Plasmids of phenanthrene and dibenzothiophene-degrading bacteria isolated from produced water samples of oil production operations
AbstractSome bacterial isolates from produced water that showed extensive degradation of Polycyclic aromatic hydrocarbons (PAH) in produced water were screened for the presence of catabolic plasmids targeted for the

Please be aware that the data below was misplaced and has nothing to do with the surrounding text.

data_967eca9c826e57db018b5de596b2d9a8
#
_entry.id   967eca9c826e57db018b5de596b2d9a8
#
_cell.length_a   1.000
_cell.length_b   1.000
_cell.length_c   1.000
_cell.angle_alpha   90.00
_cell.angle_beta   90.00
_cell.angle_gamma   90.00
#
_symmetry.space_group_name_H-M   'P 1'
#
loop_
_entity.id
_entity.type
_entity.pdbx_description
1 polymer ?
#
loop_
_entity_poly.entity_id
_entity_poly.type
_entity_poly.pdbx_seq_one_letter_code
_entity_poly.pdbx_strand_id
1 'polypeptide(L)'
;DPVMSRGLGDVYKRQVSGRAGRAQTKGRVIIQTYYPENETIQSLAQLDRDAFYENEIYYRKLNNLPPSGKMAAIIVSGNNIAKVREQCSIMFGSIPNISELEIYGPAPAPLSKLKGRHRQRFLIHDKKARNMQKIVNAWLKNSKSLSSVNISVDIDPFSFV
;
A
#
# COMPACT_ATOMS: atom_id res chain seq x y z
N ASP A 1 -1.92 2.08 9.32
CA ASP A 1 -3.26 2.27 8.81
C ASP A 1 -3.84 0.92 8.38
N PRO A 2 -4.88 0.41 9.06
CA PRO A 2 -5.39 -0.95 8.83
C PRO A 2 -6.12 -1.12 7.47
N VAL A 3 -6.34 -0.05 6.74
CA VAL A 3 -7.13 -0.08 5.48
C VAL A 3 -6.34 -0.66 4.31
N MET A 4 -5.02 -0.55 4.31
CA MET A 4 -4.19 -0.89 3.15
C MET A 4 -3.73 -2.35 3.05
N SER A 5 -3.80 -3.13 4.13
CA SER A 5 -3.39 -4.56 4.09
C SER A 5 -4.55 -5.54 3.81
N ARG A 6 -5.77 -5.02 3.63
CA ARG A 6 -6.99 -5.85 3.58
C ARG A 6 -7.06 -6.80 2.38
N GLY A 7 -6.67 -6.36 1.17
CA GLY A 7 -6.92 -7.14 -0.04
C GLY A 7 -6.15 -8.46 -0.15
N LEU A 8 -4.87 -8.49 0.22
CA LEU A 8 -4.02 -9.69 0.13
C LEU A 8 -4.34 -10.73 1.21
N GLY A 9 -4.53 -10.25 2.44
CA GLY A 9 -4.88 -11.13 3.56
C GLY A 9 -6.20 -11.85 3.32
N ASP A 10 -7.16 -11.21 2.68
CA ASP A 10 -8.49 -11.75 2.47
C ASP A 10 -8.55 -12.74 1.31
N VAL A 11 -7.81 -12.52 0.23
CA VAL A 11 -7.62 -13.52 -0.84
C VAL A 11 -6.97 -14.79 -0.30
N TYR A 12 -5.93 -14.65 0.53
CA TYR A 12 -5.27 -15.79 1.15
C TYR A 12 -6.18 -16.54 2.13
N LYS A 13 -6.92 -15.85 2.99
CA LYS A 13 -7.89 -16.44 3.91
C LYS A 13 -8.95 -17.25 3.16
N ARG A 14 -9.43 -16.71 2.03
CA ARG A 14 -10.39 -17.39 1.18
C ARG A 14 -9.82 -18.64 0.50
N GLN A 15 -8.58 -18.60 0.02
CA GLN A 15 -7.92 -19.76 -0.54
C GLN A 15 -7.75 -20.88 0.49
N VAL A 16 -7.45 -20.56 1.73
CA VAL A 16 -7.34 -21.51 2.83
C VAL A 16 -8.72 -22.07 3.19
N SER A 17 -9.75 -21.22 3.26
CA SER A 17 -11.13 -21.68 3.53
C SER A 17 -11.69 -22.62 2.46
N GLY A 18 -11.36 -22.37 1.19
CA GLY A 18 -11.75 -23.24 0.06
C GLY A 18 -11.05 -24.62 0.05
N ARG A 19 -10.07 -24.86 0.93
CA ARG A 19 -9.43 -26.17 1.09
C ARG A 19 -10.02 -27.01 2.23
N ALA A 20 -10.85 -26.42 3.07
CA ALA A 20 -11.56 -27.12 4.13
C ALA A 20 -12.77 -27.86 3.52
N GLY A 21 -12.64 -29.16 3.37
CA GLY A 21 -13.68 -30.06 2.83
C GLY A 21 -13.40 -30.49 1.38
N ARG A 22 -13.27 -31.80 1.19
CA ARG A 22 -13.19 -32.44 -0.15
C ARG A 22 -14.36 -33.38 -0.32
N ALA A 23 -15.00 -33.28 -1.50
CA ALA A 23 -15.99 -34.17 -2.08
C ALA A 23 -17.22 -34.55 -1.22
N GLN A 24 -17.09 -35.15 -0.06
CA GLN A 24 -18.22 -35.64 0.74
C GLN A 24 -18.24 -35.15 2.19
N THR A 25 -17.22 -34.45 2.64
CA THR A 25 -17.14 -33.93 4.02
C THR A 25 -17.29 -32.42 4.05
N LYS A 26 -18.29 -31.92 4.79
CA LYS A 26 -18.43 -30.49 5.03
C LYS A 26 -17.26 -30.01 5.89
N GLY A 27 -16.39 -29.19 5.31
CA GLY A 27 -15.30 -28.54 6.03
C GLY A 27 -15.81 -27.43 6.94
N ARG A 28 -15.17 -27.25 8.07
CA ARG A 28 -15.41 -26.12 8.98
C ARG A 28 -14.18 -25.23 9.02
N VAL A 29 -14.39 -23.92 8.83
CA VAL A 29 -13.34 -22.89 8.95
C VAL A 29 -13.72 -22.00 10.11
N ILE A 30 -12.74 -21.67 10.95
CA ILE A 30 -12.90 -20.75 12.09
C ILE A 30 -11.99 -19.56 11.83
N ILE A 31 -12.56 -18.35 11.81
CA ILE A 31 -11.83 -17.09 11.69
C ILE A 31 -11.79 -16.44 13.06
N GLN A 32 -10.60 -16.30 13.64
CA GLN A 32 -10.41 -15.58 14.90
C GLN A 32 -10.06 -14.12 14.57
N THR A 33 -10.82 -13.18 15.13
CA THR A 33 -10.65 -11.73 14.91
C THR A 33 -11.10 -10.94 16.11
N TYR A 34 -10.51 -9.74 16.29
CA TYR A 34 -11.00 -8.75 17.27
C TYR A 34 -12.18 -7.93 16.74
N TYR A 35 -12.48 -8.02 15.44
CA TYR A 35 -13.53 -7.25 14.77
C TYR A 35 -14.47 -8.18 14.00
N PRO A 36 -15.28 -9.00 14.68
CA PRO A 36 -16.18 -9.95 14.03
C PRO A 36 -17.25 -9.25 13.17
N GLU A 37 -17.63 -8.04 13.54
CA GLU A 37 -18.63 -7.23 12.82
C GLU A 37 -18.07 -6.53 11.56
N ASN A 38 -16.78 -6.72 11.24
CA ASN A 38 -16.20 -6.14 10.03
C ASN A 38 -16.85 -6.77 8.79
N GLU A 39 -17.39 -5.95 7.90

degradation of phenanthrene and dibenzothiophene (DBT) to determine whether the genes responsible for the degradation of these substrates reside in either plasmid or chromosomal DNA. When grown on phenanthrene, Acinetobacter lwoffi, Enterobacter sp. and Pseudomonas sp. harbored some plasmids with molecular weights less than 23.1kbp except Pseudomonas sp that harbored plasmids with molecular weight higher than 48.5 kbp. When Corynebacterium sp., Vibrio sp. and Pseudomonas aeruginosa were grown on dibenzothiophene (DBT), Plasmids with molecular weights higher than 48.5kbp were found in these organisms. Upon further investigation and curing with acridine orange, the resident plasmids were lost in phenanthrene and DBTdegrading isolates but all the organisms retained their abilities to grow on these compounds. This result indicates that the genes for the degradation of phenanthrene and DBT in these organisms probably reside in the Chromosomal DNA as opposed to the Plasmid DNA.
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